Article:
“To me the most serious flaw in the present government effort is the basic futility of trying to generate all-India level tiger counts once in 4 years, even while ignoring critical task of intensively monitoring key source populations year after year,” he writes.

“The time has now come to switch from these once in four year national estimation and focus intensive camera trap or DNA monitoring of tiger source populations so that we can track the fate of individual tigers, and estimate survival and recruitment rates to gauge how each of these populations is faring. If we do not shift to such focused, intensive monitoring approaches, we are at serious risk of losing more and more key populations even while we celebrate supposed ‘increases’ from these national counts.

“It is well known that half the tiger reserves lost most of their tigers in the past decades despite these national counts!”

Can this be done?  I asked Ullas.

“For several years Centre for Wildlife Studies has monitored tigers rigorously in Karnataka State over an area that holds about 15 percent of the country’s tigers. We camera trap a 3000 sq km area, every year, photographing more than 100 tigers in a population of about 250.”

“And, what do your data show,” I continued.

“On the basis of these data we believe that the tiger population in Karnataka is holding out, and even increasing in some areas like Bhadra and Kudremukh because of good work by government and NGOs.

“We believe that similar intensive monitoring of all key source populations can be easily done to generate similarly useful results across the country.

“However, to achieve such progress, government must give up its present monopoly over tiger monitoring and bring in outside expertise and resources in order to ensure greater reliability, transparency and credibility in monitoring the fate of our national animal.”

A few years ago, in a habitat far, far away from the jungle of India, I was at a cocktail party in Washington, D.C.  A large conservation organization had just issued a report on the numbers of another, famously charismatic large mammal.

I found myself talking to the head of that program and so asked about the numbers and the methods.  She fobbed me off, so I probed some more.  In short order, she slammed down her glass, the red wine spilling over me, and stormed off, offended by my temerity.

Counting endangered plants and animals is often tedious and sometimes dangerous.  Worse, the results are often not encouraging. Can one raise money from donors unless one claims success? What is certain is that without reliable, transparent and credible numbers, we have no idea whether we are saving nature.

Professor Stuart L. Pimm is a conservation biologist at Duke University, North Carolina. A former member of the National Geographic Committee for Research and Exploration, Pimm is the author of dozens of books and research papers, including the book “The World According to Pimm: A Scientist Audits the Earth.”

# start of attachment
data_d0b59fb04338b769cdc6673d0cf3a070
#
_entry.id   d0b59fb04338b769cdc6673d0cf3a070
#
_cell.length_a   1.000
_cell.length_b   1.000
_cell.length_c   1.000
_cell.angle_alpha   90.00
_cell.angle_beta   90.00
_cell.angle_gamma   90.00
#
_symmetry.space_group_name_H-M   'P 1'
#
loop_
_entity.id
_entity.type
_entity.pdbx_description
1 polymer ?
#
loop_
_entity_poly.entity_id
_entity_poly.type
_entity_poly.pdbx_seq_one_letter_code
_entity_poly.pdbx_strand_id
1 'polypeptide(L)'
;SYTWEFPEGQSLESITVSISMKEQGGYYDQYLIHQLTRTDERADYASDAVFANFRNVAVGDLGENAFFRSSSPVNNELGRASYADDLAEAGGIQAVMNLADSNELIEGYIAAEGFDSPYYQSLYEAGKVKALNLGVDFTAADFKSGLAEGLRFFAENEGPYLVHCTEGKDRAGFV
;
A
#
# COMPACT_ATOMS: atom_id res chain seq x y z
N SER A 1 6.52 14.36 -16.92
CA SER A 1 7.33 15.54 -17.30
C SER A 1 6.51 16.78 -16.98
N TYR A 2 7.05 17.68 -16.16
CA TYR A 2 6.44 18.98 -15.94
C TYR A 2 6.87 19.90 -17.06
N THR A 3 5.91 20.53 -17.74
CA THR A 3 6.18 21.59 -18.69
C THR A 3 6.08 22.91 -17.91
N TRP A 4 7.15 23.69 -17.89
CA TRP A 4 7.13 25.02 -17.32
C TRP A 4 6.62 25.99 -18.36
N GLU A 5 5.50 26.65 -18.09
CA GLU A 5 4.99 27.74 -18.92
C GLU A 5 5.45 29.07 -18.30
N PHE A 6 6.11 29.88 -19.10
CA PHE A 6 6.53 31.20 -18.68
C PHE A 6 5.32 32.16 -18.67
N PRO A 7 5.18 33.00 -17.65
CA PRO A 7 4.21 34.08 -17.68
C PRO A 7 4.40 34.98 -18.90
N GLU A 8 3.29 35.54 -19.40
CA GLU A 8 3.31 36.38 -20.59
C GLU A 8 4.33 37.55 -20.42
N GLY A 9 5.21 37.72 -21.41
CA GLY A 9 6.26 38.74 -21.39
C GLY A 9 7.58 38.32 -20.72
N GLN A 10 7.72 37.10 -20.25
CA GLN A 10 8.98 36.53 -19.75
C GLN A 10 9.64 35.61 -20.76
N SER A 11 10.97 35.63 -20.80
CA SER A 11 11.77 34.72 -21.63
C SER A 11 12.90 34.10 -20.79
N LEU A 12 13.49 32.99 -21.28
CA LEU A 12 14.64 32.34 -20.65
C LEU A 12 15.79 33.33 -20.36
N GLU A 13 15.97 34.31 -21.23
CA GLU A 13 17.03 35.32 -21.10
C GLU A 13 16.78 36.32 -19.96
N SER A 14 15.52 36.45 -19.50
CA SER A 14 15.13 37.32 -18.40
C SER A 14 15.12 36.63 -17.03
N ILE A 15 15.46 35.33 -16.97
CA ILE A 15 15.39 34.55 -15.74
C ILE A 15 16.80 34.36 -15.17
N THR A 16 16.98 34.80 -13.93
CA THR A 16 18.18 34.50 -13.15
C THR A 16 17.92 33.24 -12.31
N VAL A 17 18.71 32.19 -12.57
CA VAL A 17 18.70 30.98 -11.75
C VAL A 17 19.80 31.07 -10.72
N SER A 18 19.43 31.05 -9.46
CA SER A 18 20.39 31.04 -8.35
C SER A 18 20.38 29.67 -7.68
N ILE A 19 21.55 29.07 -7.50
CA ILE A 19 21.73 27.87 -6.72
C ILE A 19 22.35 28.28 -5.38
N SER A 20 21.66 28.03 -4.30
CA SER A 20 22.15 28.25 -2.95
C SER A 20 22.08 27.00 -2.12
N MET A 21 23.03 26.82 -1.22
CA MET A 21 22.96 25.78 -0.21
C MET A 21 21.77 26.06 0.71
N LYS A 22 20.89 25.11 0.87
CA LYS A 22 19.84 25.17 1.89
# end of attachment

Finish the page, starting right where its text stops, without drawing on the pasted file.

Blog posts by Stuart Pimm

About National Geographic Society

The National Geographic Society is a global nonprofit organization that uses the power of science, exploration, education and storytelling to illuminate and protect the wonder of our world. Since 1888, National Geographic has pushed the boundaries of exploration, investing in bold people and transformative ideas, providing more than 14,000 grants for work across all seven continents, reaching 3 million students each year through education offerings, and engaging audiences around the globe through signature experiences, stories and content. To learn more, visit or follow us on Instagram, Twitter and Facebook.

Meet the Author

Author Photo Stuart Pimm
Stuart Pimm is the Doris Duke Chair of Conservation Ecology at the Nicholas School of the Environment at Duke University. He is a world leader in the study of present day extinctions and what we can do to prevent them. Pimm received his BSc degree from Oxford University in 1971 and his Ph.D from New Mexico State University in 1974. Pimm is the author of nearly 300 scientific papers and four books. He is one of the most highly cited environmental scientists. Pimm wrote the highly acclaimed assessment of the human impact to the planet: The World According to Pimm: a Scientist Audits the Earth in 2001. His commitment to the interface between science and policy has led to his testimony to both House and Senate Committees on the re-authorization of the Endangered Species Act. He has served on National Geographic’s Committee for Research and Exploration and currently works with their Big Cats Initiative. In addition to his studies in Africa, Pimm has worked in the wet forests of Colombia, Ecuador and Brazil for decades and is a long-term collaborator of the forest fragmentation project north of Manaus, Brazil. Pimm directs SavingSpecies, a 501c3 non-profit that uses funds for carbon emissions offsets to fund local conservation groups to restore degraded lands in areas of exceptional tropical biodiversity. His international honours include the Tyler Prize for Environmental Achievement (2010), the Dr. A.H. Heineken Prize for Environmental Sciences from the Royal Netherlands Academy of Arts and Sciences (2006).